of any particular subject, for our gratification and instruction, thereby increasing our stock of knowledge; yet, if memory be left to languish in sickly inactivity, and thus gradually lose its energies and become enervated, for the want of proper exercise, the loss is greater than the gain.

The memory, then, while it should not be overburdened with unnecessary verbiage, should never be released from that habitual exertion on which its own preservation and usefulness depend ; the great secret of preserving and improving the memory, consists in giving it a sufficient quantity of the right kind of aliment, affording due time for its digestion, and no more relaxation than is absolutely necessary to its health and vigour.

The person who can write rapidly, does not consequently substitute writing for memory, but employs it as an assistant; and every person when committing words to paper for his future use and improvement, should endeavour to fix in memory, at least the leading features of the subject, depending on short-hand, for that only which memory cannot recall.

When the memory is thus properly exercised, it cannot fail to be improved ; and the mind, being released from the unnecessary incumbrance of words, will find more time to grow and expand, by reflecting, or comparing and analyzing the ideas which words may have infused; for the memory should be rather the repository of ideas than of words, which are the mere vehicles of thought, and always at hand.

Although the following system is in itself complete, so far as intended for correspondence and general use, yet, for the gratification of those who may wish to make other abridgments, and particularly those of the learned professions, who may think proper to engraft upon the established system, certain technical or other abbreviations, adapted to their own respective professions, the following hints may be useful.

The lawyer or judge may, with much propriety, even if writing short-hand, substitute in place of certain words which occur very frequently, the initial common hand letter, as P. for plaintiff, D. for defendant, W. for witness, C. for court, T. for testimony, V. for verdict, J. for judgment, &c.

The physician may, with like propriety, use P. for patient, pulse, or perspiration, F. for fever, I. for inflammation, R. for respiration, &c.

The clergyman may find it convenient to use H. for heart or heaven, S. for sinner or salvation, R. for redemption or resurrection, J. for judgment, C. for conscience, condemnation, &c.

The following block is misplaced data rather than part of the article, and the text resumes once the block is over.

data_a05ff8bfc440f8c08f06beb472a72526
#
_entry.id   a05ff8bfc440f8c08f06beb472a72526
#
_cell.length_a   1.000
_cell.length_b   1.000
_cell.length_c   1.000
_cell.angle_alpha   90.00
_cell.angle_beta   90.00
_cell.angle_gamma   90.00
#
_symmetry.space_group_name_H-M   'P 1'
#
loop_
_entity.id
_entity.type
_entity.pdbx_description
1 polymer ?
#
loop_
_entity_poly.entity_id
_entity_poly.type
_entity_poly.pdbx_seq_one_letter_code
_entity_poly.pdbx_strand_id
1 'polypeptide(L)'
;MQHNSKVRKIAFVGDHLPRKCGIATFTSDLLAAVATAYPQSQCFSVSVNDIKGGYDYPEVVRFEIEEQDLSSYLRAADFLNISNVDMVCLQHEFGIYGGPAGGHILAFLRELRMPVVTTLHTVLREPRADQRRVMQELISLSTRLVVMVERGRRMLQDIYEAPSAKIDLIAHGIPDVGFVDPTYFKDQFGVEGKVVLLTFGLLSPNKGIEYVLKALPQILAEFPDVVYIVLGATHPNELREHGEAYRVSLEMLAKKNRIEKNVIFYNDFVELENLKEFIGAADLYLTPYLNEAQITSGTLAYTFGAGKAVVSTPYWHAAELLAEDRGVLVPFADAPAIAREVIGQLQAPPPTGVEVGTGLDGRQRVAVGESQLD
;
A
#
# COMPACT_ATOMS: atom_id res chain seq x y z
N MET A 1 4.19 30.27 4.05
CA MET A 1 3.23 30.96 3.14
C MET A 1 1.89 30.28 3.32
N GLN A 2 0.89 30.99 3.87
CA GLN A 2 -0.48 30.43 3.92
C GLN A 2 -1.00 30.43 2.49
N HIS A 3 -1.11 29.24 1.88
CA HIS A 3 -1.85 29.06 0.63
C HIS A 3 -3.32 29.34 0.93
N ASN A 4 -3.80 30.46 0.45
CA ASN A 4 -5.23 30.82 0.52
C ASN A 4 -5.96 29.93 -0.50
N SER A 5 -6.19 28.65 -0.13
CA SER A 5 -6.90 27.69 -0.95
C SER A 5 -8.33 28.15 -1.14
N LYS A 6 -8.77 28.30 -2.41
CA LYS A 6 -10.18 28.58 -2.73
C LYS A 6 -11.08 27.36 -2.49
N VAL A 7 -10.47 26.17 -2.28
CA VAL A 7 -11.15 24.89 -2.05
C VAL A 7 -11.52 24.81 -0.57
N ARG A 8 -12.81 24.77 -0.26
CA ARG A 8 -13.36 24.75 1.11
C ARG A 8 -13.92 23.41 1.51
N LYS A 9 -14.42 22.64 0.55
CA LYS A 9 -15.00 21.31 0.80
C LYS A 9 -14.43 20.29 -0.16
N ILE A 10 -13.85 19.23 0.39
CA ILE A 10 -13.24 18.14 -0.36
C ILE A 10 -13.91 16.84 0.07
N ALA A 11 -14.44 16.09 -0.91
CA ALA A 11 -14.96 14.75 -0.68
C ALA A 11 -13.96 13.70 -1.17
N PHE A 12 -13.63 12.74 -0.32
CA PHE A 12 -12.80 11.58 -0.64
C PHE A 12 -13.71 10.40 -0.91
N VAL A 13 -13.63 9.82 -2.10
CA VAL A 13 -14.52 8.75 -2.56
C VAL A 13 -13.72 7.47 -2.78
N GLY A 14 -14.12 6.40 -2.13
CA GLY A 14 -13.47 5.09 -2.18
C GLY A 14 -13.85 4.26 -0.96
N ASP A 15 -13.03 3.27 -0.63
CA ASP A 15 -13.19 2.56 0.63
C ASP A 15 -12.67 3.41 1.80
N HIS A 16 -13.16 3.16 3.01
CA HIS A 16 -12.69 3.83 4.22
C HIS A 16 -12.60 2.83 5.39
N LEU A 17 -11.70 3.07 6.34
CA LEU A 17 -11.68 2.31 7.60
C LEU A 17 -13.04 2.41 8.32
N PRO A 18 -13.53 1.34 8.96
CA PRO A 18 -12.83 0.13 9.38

Young gentlemen who attend lectures on chemistry, anatomy, or other subjects, may save much labour and time, by using the initials of certain technical terms, which occur frequently in the course of their study.

It is a source of no small gratification to the author of this work, that his labours have been extensively


patronized, that his system is now used in the Pulpit, at the Bar, and in the Legislative Hall, by many gentlemen who do honour to their respective professionsthat it is introduced into numerous Academies and Colleges throughout the United States, and that its practice serves to enrich the common place book of thousands, who would not descend to the drudgery of writing by long hand in hours, what they now record in minutes.

Although the value of short-hand can never be duly appreciated, except by those wno have acquired it, still they must be wilfully blind who do not discover its utility, as a labour and time-saving art; especially when the time necessary to its acquisition is reduced to a few hours, and the expense is brought within the ability of all. It is not, however, to be supposed, that every individual who acquires a knowledge of the theory, will be able to report the language of the most rapid speaker. Nor is there one in ten thousand, who will ever be called to the station of a Gurney, or a Gales; still, most persons may find it pleasant and convenient, to write two, three, or four times as fast as they are enabled to, by the common method. And such degrees of facility may be easly obtained, in the course of a few hours or days.

With these introductory remarks, this edition is submitted to the American public, By their humble servant,


Philadelphia, Nov. 1831.